0
$\begingroup$

My question is similar to (but different from) the one here.

I came across this sentence on Wikipedia: "The decimal expansion of a rational number always either terminates after a finite number of digits or begins to repeat the same finite sequence of digits over and over."

Is it possible for an unbounded sequence of digits to repeat in the decimal expansion of an irrational number? Is the concept of an infinitely long sequence of digits compatible with the concept of that sequence repeating and, if so, what discipline in math addresses such a thing?

$\endgroup$
2
  • $\begingroup$ Where would the repeat start if the first occurrence is infinite? $\endgroup$
    – John Douma
    Oct 29, 2018 at 20:32
  • $\begingroup$ My understanding of the definition of an irrational number is an infinite non-repeating decimal and hence cannot be expressed as a ratio of two integers. $\endgroup$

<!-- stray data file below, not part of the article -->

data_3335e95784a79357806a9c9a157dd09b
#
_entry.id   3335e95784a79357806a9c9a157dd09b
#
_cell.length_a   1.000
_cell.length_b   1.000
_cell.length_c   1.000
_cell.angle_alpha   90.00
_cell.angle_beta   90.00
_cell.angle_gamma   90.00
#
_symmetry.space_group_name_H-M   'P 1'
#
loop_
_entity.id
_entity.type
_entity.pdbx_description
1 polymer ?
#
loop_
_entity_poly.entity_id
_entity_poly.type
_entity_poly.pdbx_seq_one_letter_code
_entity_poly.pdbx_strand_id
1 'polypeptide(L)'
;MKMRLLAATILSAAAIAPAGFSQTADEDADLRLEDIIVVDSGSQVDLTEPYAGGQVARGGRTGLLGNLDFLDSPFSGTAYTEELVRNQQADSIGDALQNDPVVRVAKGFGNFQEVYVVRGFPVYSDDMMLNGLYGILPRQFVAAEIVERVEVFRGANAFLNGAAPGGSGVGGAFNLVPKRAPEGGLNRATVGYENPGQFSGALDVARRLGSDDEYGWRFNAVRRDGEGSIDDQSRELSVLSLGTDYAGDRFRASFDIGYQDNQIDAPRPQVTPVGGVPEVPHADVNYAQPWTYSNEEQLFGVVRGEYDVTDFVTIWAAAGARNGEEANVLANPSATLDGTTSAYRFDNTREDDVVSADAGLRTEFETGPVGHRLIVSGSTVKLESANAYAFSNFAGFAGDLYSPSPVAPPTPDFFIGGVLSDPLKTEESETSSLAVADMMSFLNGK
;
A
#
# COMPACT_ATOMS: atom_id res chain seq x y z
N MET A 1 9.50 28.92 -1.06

– Phil H
    Oct 29, 2018 at 20:51

2 Answers 2

1
$\begingroup$

The only way for an infinite sequence of digits to repeat is if the second occurrence is a shift of the first occurrence, with offset $n$ say. But then the sequence repeats with period at most $n$.

$\endgroup$
-1
$\begingroup$

Your proposal: "Is it possible for an unbounded sequence of digits to repeat in the decimal expansion of an irrational number?"

makes no sense. How would you ever determine if an unbounded sequence repeats?

$\endgroup$

This site is temporarily in read-only mode and not accepting new answers.

Not the answer you're looking for? Browse other questions tagged .